Regulation 7 of the Workplace Health Safety and Welfare Regulations 1992 states that “the temperature in all workplaces inside buildings shall be reasonable”, and suggests that “reasonable” means a minimum of 16C (60F) in most workshops and about 18C (63F) for offices. If the strenuous physical nature of the work can reasonably be expected to keep workers warm, the minimum falls to 13C / 55F.

However, there are some very good reasons for keeping workplace temperatures well above that which the law requires.

Productivity & Labour Costs

Numerous studies have demonstrated a strong correlation between workplace temperature and productivity. One from Cornell University showed a 44% increase in errors at temperatures below 68 Fahrenheit and calculated that the costs imposed on businesses average about 10% of their wage bill. Productivity peaks somewhere between 70 and 77 Fahrenheit (25C).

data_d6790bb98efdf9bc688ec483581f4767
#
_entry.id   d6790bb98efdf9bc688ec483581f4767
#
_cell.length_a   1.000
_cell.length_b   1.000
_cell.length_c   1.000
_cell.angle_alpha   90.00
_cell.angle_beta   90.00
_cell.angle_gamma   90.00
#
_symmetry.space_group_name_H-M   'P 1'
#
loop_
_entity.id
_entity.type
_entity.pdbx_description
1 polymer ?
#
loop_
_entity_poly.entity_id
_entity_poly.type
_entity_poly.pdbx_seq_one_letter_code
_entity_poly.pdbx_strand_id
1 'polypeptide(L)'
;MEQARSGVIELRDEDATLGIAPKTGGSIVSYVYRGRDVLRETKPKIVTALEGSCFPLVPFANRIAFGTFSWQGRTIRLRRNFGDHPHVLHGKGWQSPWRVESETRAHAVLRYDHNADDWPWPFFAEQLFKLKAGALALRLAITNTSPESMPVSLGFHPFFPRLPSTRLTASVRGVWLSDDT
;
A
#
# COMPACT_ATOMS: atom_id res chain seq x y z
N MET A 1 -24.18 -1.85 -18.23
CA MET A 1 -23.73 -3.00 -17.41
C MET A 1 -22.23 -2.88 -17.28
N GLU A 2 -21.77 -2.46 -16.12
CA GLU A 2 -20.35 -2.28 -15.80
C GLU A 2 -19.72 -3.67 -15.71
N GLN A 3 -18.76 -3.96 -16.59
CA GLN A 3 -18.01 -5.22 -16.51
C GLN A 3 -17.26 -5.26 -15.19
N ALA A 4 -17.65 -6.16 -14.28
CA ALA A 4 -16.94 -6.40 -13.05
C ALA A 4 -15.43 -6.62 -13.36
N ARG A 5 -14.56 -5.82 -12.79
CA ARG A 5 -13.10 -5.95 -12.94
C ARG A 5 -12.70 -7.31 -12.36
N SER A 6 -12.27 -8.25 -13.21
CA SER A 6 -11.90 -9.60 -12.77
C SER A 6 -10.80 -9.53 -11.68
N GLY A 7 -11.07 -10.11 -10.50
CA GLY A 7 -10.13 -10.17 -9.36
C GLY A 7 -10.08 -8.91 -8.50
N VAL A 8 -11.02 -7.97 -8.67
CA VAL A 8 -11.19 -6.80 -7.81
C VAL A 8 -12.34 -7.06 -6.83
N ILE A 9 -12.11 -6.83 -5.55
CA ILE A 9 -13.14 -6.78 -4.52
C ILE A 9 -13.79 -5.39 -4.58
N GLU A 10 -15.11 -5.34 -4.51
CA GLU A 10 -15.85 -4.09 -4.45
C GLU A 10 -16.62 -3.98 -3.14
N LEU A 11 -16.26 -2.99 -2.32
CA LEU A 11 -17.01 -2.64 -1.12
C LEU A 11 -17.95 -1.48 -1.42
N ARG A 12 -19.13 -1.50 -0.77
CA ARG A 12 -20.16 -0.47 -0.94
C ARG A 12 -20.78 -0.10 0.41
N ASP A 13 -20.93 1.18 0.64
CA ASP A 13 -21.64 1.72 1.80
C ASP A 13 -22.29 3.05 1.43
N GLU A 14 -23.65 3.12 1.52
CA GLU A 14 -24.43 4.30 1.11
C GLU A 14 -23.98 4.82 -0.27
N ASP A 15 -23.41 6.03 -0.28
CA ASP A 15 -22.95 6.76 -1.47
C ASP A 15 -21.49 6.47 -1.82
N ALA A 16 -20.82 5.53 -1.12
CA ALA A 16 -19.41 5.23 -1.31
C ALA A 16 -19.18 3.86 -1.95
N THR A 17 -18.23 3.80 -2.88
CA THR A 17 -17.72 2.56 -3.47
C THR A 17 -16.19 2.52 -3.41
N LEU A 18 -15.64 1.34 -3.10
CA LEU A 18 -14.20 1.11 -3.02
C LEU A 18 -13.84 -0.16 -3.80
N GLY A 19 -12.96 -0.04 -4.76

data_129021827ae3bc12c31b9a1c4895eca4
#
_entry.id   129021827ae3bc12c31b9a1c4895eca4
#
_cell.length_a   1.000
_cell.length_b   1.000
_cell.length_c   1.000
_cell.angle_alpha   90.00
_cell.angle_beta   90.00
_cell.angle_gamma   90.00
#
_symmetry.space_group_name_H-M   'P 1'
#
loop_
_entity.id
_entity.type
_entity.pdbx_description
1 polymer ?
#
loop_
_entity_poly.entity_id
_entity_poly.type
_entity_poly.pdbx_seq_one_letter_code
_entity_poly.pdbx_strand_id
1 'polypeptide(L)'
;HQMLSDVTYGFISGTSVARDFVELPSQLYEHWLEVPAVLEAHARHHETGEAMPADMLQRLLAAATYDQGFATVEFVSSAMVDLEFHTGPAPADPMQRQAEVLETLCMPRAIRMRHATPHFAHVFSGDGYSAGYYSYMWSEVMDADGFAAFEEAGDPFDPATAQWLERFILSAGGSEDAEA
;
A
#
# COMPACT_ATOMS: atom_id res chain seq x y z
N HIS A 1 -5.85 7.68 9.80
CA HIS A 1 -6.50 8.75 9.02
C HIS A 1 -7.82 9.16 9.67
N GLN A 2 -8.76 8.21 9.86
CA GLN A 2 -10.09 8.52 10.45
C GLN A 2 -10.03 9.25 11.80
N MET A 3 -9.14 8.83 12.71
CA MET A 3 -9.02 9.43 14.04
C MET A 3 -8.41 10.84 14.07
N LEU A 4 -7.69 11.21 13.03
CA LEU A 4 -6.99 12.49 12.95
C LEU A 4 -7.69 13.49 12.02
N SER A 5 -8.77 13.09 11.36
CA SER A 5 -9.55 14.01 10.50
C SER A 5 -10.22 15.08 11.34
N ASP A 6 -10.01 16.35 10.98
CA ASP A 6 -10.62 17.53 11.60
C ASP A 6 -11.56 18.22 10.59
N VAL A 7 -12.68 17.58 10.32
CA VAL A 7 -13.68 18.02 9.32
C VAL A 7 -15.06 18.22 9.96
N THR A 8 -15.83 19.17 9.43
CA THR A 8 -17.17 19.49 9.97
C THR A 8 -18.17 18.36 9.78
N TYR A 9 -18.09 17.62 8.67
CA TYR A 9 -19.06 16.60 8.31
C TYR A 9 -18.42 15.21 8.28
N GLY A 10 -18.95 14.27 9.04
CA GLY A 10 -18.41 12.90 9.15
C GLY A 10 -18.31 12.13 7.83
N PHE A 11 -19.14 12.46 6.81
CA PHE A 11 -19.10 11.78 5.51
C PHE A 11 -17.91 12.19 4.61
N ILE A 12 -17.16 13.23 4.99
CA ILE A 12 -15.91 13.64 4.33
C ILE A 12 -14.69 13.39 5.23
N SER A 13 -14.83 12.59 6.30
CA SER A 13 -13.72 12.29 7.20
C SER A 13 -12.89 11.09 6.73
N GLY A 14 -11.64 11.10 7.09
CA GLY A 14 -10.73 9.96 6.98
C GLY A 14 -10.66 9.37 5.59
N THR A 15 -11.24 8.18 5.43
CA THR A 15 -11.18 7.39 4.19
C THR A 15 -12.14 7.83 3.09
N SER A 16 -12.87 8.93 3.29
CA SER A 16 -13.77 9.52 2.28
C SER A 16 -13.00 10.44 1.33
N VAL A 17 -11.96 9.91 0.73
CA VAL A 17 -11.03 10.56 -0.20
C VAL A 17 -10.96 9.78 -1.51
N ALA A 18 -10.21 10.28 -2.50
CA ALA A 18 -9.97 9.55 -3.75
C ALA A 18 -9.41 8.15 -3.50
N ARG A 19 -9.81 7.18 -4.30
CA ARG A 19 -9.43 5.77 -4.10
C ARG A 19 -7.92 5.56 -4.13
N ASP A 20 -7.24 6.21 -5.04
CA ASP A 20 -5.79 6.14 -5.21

Other studies from Berkeley Lab and Northumbria University and Cornell University confirm these results. It is almost certain that the quality of work suffers significantly at a temperature of 60 degrees.

These losses don’t include the cost of workers who quit or take sick leave. A cold is called a cold for a reason – low temperatures lower resistance to disease. Absenteeism and worker turnover lower your productivity and raise your re-training costs.

Equipment, Stock & Energy Losses

In cold conditions, surfaces are prone to condensation and moisture doesn’t evaporate. As a result, machinery rusts faster and stock close to walls or sitting on concrete floors can be damaged by damp. On a typical shop floor, many components and raw materials are temperature sensitive, throwing out the efficiency of your processes and degrading quality control.

Meanwhile, uncomfortable workers bring in their own inefficient (and sometimes dangerous) heaters and interfere with thermostats and ventilation grilles. These uncontrolled behaviours raise your energy overheads far more than having an adequate planned heating strategy.

A properly designed heating system is a vital aspect of business design and critical to your bottom line.

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